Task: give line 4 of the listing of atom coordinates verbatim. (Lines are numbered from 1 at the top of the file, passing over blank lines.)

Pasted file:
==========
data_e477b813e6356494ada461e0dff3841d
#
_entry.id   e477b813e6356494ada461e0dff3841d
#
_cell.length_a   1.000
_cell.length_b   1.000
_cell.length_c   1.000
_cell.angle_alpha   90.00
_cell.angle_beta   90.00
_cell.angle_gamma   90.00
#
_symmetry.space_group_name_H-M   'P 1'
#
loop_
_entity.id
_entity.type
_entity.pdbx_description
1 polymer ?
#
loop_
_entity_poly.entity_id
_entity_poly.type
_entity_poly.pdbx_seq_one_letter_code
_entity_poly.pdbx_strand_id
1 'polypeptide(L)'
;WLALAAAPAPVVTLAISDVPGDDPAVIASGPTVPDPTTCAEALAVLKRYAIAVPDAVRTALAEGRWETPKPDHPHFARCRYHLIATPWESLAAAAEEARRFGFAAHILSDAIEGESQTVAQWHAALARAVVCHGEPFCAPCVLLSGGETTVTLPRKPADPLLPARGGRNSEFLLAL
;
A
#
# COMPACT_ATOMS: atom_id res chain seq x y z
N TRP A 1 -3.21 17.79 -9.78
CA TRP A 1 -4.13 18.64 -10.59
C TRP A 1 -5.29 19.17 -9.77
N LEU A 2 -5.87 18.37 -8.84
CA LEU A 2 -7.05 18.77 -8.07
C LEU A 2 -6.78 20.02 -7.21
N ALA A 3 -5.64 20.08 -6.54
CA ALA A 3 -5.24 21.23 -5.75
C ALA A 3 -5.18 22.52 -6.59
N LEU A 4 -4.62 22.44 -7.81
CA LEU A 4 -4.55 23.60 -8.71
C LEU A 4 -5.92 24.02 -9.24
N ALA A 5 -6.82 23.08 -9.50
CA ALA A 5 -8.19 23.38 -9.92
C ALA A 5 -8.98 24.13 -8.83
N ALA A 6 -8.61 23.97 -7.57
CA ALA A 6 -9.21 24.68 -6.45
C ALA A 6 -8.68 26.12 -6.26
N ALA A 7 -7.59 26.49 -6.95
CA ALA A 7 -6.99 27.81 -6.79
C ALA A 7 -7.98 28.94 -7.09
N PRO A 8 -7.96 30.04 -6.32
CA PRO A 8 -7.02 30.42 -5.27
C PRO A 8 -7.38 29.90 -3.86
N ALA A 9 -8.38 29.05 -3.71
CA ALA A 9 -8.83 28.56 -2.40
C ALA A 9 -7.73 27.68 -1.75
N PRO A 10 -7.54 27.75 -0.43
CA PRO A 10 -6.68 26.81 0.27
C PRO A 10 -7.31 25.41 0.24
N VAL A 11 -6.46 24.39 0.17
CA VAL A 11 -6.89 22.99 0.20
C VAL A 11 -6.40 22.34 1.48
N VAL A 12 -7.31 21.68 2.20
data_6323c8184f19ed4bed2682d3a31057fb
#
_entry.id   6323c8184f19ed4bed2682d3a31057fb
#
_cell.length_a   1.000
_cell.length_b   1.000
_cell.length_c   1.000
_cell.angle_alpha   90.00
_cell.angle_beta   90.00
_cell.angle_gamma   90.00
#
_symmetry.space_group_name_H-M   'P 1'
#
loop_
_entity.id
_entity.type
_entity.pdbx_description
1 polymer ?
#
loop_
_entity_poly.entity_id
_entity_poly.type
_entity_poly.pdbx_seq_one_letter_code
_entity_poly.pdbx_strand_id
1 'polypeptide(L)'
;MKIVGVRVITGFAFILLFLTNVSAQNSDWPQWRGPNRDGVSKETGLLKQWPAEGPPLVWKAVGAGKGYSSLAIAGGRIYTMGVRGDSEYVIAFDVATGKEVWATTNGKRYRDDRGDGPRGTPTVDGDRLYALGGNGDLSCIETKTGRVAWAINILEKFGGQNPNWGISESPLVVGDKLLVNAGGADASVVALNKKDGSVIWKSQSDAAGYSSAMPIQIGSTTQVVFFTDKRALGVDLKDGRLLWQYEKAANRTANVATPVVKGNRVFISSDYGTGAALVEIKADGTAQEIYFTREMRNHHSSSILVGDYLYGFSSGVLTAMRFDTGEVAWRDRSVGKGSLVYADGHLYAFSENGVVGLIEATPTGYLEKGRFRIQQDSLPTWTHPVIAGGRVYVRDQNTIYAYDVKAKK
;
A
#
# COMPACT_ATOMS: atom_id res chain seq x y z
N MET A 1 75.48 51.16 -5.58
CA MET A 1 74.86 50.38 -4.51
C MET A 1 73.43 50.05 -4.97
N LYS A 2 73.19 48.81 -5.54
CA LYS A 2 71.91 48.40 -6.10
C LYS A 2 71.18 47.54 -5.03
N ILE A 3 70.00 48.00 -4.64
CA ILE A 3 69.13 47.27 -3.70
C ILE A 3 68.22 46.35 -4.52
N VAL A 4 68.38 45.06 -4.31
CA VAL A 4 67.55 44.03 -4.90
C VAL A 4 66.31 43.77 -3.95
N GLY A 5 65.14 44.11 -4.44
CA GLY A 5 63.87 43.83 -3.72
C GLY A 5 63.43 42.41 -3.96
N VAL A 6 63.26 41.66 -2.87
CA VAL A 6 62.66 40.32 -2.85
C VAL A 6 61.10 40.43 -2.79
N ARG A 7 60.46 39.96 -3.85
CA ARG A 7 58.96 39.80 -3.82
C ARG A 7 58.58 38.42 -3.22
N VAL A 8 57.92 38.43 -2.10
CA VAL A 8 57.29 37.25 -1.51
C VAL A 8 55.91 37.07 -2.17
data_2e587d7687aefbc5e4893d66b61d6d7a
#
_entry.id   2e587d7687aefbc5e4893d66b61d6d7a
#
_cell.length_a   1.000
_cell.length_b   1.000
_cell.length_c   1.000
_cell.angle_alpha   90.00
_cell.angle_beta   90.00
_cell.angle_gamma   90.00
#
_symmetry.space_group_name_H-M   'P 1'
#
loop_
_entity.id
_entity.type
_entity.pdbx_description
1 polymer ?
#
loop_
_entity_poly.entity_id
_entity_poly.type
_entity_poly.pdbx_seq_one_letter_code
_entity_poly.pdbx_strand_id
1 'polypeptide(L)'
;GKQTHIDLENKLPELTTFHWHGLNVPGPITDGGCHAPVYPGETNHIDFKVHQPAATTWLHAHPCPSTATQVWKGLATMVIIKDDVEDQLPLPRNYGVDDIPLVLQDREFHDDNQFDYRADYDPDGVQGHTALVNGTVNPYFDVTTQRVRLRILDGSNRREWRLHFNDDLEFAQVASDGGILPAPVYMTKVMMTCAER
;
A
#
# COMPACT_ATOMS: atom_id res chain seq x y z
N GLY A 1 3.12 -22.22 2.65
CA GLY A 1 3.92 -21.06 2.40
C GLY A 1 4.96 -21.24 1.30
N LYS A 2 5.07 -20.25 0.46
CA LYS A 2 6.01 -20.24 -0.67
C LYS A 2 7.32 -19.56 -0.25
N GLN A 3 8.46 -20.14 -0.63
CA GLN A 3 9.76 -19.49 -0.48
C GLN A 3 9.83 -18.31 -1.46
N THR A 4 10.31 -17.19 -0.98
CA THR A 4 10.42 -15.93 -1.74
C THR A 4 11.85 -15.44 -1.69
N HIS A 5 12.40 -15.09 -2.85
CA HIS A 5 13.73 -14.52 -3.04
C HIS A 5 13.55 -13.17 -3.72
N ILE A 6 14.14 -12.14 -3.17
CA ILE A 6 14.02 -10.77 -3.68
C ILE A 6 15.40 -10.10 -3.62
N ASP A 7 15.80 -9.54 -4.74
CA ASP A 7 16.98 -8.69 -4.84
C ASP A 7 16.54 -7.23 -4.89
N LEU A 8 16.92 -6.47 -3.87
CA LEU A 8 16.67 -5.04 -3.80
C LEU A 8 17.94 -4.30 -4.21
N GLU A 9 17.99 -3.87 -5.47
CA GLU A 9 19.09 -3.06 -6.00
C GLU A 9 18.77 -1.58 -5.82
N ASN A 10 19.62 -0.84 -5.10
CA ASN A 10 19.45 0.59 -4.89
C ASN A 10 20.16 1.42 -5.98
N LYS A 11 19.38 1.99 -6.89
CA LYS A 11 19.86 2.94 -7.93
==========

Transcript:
#